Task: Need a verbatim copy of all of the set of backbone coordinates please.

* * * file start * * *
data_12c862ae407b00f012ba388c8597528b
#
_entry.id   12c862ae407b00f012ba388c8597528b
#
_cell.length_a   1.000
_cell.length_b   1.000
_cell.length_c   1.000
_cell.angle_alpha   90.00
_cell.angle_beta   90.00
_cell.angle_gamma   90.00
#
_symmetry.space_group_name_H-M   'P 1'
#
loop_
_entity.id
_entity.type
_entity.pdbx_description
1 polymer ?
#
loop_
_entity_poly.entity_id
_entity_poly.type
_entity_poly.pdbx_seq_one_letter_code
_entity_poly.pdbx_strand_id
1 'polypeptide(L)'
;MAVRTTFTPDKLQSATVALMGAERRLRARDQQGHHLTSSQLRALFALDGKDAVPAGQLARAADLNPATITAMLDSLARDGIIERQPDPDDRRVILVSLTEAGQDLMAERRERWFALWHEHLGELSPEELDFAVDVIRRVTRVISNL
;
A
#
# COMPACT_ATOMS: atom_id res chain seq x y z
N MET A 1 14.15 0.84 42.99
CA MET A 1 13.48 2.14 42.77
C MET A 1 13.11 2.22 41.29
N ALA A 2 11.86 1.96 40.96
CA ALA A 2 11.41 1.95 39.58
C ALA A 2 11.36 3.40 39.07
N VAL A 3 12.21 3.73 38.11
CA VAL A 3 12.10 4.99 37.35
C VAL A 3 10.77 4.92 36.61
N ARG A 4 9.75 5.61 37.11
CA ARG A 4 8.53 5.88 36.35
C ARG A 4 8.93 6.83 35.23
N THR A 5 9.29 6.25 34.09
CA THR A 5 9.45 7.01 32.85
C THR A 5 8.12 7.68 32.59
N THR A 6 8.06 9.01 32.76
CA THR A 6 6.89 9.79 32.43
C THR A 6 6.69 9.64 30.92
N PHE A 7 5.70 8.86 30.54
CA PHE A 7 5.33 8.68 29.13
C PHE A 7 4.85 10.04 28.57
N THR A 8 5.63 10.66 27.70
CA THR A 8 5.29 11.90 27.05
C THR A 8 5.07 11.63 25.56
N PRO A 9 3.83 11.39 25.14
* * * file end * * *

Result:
data_12c862ae407b00f012ba388c8597528b
#
_entry.id   12c862ae407b00f012ba388c8597528b
#
_cell.length_a   1.000
_cell.length_b   1.000
_cell.length_c   1.000
_cell.angle_alpha   90.00
_cell.angle_beta   90.00
_cell.angle_gamma   90.00
#
_symmetry.space_group_name_H-M   'P 1'
#
loop_
_entity.id
_entity.type
_entity.pdbx_description
1 polymer ?
#
loop_
_entity_poly.entity_id
_entity_poly.type
_entity_poly.pdbx_seq_one_letter_code
_entity_poly.pdbx_strand_id
1 'polypeptide(L)'
;MAVRTTFTPDKLQSATVALMGAERRLRARDQQGHHLTSSQLRALFALDGKDAVPAGQLARAADLNPATITAMLDSLARDGIIERQPDPDDRRVILVSLTEAGQDLMAERRERWFALWHEHLGELSPEELDFAVDVIRRVTRVISNL
;
A
#
# COMPACT_ATOMS: atom_id res chain seq x y z
N MET A 1 14.15 0.84 42.99
CA MET A 1 13.48 2.14 42.77
C MET A 1 13.11 2.22 41.29
N ALA A 2 11.86 1.96 40.96
CA ALA A 2 11.41 1.95 39.58
C ALA A 2 11.36 3.40 39.07
N VAL A 3 12.21 3.73 38.11
CA VAL A 3 12.10 4.99 37.35
C VAL A 3 10.77 4.92 36.61
N ARG A 4 9.75 5.61 37.11
CA ARG A 4 8.53 5.88 36.35
C ARG A 4 8.93 6.83 35.23
N THR A 5 9.29 6.25 34.09
CA THR A 5 9.45 7.01 32.85
C THR A 5 8.12 7.68 32.59
N THR A 6 8.06 9.01 32.76
CA THR A 6 6.89 9.79 32.43
C THR A 6 6.69 9.64 30.92
N PHE A 7 5.70 8.86 30.54
CA PHE A 7 5.33 8.68 29.13
C PHE A 7 4.85 10.04 28.57
N THR A 8 5.63 10.66 27.70
CA THR A 8 5.29 11.90 27.05
C THR A 8 5.07 11.63 25.56
N PRO A 9 3.83 11.39 25.14